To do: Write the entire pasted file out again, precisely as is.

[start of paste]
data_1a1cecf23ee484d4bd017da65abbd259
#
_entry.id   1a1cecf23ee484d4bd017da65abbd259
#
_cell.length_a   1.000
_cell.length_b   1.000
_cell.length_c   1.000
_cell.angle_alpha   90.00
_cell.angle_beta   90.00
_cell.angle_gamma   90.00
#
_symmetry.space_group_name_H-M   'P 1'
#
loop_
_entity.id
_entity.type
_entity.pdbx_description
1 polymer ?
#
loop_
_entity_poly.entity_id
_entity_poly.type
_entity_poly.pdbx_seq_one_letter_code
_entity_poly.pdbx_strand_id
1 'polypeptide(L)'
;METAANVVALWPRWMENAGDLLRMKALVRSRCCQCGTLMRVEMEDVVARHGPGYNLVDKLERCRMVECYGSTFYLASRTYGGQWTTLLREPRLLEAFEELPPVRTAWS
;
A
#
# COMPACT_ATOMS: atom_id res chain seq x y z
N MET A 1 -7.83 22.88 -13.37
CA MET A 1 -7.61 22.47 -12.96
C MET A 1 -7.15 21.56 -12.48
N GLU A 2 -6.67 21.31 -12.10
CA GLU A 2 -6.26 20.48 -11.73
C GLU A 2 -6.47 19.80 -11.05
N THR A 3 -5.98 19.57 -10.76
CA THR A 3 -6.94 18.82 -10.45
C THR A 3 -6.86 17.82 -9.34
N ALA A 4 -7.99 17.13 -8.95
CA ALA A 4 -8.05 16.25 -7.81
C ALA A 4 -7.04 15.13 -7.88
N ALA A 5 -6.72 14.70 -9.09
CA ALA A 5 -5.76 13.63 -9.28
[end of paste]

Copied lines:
data_1a1cecf23ee484d4bd017da65abbd259
#
_entry.id   1a1cecf23ee484d4bd017da65abbd259
#
_cell.length_a   1.000
_cell.length_b   1.000
_cell.length_c   1.000
_cell.angle_alpha   90.00
_cell.angle_beta   90.00
_cell.angle_gamma   90.00
#
_symmetry.space_group_name_H-M   'P 1'
#
loop_
_entity.id
_entity.type
_entity.pdbx_description
1 polymer ?
#
loop_
_entity_poly.entity_id
_entity_poly.type
_entity_poly.pdbx_seq_one_letter_code
_entity_poly.pdbx_strand_id
1 'polypeptide(L)'
;METAANVVALWPRWMENAGDLLRMKALVRSRCCQCGTLMRVEMEDVVARHGPGYNLVDKLERCRMVECYGSTFYLASRTYGGQWTTLLREPRLLEAFEELPPVRTAWS
;
A
#
# COMPACT_ATOMS: atom_id res chain seq x y z
N MET A 1 -7.83 22.88 -13.37
CA MET A 1 -7.61 22.47 -12.96
C MET A 1 -7.15 21.56 -12.48
N GLU A 2 -6.67 21.31 -12.10
CA GLU A 2 -6.26 20.48 -11.73
C GLU A 2 -6.47 19.80 -11.05
N THR A 3 -5.98 19.57 -10.76
CA THR A 3 -6.94 18.82 -10.45
C THR A 3 -6.86 17.82 -9.34
N ALA A 4 -7.99 17.13 -8.95
CA ALA A 4 -8.05 16.25 -7.81
C ALA A 4 -7.04 15.13 -7.88
N ALA A 5 -6.72 14.70 -9.09
CA ALA A 5 -5.76 13.63 -9.28